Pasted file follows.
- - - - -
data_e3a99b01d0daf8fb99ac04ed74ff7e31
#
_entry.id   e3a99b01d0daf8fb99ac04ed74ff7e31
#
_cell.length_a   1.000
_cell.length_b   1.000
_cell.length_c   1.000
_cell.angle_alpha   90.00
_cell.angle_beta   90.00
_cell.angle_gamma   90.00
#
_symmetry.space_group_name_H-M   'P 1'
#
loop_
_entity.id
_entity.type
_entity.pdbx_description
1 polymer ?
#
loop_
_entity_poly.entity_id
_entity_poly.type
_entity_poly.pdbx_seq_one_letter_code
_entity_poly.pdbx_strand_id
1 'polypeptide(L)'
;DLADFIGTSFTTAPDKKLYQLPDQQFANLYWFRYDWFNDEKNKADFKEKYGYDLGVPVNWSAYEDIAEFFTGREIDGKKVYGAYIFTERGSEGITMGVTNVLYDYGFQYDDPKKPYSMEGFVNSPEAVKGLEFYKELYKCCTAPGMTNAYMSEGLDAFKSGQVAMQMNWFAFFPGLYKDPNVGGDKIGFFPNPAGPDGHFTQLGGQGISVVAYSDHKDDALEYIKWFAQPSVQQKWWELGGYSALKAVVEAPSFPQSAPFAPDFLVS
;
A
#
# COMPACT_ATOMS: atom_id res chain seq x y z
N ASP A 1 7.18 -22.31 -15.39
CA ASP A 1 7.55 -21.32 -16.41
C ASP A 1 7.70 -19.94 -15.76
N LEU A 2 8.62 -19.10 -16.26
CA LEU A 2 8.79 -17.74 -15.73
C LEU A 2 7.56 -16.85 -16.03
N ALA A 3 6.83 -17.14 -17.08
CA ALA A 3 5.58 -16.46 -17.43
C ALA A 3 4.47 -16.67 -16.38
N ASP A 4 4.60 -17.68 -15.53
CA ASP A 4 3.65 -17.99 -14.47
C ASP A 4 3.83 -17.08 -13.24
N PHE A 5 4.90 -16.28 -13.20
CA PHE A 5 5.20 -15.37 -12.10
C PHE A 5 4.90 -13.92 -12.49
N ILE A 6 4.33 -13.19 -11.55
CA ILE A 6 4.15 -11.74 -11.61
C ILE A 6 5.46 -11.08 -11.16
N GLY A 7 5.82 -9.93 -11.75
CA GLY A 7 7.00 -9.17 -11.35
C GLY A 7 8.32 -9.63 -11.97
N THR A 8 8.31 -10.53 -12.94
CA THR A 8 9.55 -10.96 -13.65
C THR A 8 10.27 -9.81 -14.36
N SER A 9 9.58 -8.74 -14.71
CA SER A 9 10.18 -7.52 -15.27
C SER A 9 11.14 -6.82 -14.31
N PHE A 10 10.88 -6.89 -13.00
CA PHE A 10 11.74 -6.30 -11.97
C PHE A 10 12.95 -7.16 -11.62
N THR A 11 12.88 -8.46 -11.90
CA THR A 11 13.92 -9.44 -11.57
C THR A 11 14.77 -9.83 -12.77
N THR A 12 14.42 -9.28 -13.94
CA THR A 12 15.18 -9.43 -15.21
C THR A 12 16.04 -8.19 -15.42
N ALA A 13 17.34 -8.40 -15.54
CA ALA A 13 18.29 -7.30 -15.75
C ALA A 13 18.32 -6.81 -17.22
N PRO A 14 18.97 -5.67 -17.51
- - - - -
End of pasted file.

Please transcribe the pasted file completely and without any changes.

data_e3a99b01d0daf8fb99ac04ed74ff7e31
#
_entry.id   e3a99b01d0daf8fb99ac04ed74ff7e31
#
_cell.length_a   1.000
_cell.length_b   1.000
_cell.length_c   1.000
_cell.angle_alpha   90.00
_cell.angle_beta   90.00
_cell.angle_gamma   90.00
#
_symmetry.space_group_name_H-M   'P 1'
#
loop_
_entity.id
_entity.type
_entity.pdbx_description
1 polymer ?
#
loop_
_entity_poly.entity_id
_entity_poly.type
_entity_poly.pdbx_seq_one_letter_code
_entity_poly.pdbx_strand_id
1 'polypeptide(L)'
;DLADFIGTSFTTAPDKKLYQLPDQQFANLYWFRYDWFNDEKNKADFKEKYGYDLGVPVNWSAYEDIAEFFTGREIDGKKVYGAYIFTERGSEGITMGVTNVLYDYGFQYDDPKKPYSMEGFVNSPEAVKGLEFYKELYKCCTAPGMTNAYMSEGLDAFKSGQVAMQMNWFAFFPGLYKDPNVGGDKIGFFPNPAGPDGHFTQLGGQGISVVAYSDHKDDALEYIKWFAQPSVQQKWWELGGYSALKAVVEAPSFPQSAPFAPDFLVS
;
A
#
# COMPACT_ATOMS: atom_id res chain seq x y z
N ASP A 1 7.18 -22.31 -15.39
CA ASP A 1 7.55 -21.32 -16.41
C ASP A 1 7.70 -19.94 -15.76
N LEU A 2 8.62 -19.10 -16.26
CA LEU A 2 8.79 -17.74 -15.73
C LEU A 2 7.56 -16.85 -16.03
N ALA A 3 6.83 -17.14 -17.08
CA ALA A 3 5.58 -16.46 -17.43
C ALA A 3 4.47 -16.67 -16.38
N ASP A 4 4.60 -17.68 -15.53
CA ASP A 4 3.65 -17.99 -14.47
C ASP A 4 3.83 -17.08 -13.24
N PHE A 5 4.90 -16.28 -13.20
CA PHE A 5 5.20 -15.37 -12.10
C PHE A 5 4.90 -13.92 -12.49
N ILE A 6 4.33 -13.19 -11.55
CA ILE A 6 4.15 -11.74 -11.61
C ILE A 6 5.46 -11.08 -11.16
N GLY A 7 5.82 -9.93 -11.75
CA GLY A 7 7.00 -9.17 -11.35
C GLY A 7 8.32 -9.63 -11.97
N THR A 8 8.31 -10.53 -12.94
CA THR A 8 9.55 -10.96 -13.65
C THR A 8 10.27 -9.81 -14.36
N SER A 9 9.58 -8.74 -14.71
CA SER A 9 10.18 -7.52 -15.27
C SER A 9 11.14 -6.82 -14.31
N PHE A 10 10.88 -6.89 -13.00
CA PHE A 10 11.74 -6.30 -11.97
C PHE A 10 12.95 -7.16 -11.62
N THR A 11 12.88 -8.46 -11.90
CA THR A 11 13.92 -9.44 -11.57
C THR A 11 14.77 -9.83 -12.77
N THR A 12 14.42 -9.28 -13.94
CA THR A 12 15.18 -9.43 -15.21
C THR A 12 16.04 -8.19 -15.42
N ALA A 13 17.34 -8.40 -15.54
CA ALA A 13 18.29 -7.30 -15.75
C ALA A 13 18.32 -6.81 -17.22
N PRO A 14 18.97 -5.67 -17.51